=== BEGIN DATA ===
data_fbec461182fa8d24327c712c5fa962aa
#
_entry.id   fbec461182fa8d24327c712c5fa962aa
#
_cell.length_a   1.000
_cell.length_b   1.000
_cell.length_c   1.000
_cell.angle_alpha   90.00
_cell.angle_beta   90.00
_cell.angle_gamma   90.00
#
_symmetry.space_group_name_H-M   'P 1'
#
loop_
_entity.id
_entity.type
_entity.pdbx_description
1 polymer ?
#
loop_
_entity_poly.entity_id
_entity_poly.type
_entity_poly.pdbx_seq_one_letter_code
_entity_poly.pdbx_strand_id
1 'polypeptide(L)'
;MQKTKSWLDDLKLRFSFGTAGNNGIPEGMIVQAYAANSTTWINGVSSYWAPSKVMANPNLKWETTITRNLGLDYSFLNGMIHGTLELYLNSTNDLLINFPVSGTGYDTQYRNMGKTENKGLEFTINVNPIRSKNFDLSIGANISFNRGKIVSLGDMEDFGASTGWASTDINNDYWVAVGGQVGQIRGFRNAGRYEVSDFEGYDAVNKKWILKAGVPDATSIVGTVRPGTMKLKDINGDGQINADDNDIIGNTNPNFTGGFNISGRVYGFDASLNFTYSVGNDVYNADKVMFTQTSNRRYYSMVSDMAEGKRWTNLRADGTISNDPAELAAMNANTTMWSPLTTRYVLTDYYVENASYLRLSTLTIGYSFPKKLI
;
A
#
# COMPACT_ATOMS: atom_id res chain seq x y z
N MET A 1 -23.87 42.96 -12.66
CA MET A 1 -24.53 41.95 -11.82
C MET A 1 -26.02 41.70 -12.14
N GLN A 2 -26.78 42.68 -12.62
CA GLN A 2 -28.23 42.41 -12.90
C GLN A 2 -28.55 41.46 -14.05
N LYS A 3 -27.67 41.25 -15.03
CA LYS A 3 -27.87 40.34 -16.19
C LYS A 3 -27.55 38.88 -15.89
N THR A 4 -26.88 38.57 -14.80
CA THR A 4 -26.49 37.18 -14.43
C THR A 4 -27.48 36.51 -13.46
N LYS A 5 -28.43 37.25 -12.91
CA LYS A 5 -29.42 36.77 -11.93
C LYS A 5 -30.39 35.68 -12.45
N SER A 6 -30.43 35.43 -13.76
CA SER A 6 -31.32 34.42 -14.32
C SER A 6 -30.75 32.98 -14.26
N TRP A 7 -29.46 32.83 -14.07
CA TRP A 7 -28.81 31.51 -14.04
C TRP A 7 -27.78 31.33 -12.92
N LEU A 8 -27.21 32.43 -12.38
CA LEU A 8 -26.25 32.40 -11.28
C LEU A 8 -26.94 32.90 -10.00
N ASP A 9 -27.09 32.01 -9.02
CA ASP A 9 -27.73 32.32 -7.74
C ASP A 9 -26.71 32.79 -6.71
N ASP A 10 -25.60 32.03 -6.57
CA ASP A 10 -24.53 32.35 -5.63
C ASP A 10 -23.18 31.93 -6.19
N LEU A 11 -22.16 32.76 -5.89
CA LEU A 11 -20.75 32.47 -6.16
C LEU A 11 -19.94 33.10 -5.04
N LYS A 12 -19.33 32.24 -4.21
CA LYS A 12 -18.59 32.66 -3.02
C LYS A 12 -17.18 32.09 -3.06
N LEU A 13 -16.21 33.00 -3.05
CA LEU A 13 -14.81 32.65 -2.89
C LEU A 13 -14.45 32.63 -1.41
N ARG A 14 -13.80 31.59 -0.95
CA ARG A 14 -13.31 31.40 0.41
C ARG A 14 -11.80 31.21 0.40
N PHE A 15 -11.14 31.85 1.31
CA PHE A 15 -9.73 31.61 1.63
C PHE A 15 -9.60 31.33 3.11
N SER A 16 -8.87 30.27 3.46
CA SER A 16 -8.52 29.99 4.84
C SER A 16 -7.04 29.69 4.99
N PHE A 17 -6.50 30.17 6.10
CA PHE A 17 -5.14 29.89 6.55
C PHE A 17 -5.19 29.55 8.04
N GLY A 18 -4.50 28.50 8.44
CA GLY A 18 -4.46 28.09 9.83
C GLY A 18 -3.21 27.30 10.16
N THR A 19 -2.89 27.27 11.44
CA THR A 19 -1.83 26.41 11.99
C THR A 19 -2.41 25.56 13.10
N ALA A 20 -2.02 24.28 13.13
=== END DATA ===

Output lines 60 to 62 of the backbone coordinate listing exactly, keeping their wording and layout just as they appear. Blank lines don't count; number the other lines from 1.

C ASP A 10 -23.18 31.93 -6.19
N LEU A 11 -22.16 32.76 -5.89
CA LEU A 11 -20.75 32.47 -6.16